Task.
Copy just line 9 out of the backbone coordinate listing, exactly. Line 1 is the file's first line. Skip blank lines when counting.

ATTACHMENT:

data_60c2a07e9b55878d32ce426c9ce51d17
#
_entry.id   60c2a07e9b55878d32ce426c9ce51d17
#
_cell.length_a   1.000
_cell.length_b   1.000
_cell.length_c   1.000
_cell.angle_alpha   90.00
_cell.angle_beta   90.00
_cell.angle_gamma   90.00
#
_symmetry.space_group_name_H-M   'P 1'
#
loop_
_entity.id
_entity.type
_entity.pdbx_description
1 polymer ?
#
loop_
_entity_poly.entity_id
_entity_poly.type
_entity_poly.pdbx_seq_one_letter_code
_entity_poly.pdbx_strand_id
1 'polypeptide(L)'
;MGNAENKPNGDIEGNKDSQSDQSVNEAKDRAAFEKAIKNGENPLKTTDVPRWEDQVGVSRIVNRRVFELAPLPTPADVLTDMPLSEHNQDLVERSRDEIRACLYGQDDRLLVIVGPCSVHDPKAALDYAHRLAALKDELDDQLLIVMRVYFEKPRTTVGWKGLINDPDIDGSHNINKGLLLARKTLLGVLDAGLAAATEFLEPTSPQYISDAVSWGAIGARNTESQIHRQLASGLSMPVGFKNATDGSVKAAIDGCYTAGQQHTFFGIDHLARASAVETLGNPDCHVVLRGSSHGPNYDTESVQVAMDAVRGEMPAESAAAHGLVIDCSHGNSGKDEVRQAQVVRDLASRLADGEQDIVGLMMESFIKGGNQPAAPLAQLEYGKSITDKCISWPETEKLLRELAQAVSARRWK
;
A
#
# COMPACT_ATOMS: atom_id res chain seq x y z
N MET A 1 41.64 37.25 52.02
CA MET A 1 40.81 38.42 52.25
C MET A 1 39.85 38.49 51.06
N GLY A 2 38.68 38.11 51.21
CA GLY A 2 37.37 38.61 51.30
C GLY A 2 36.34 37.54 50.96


_cell.angle_beta   90.00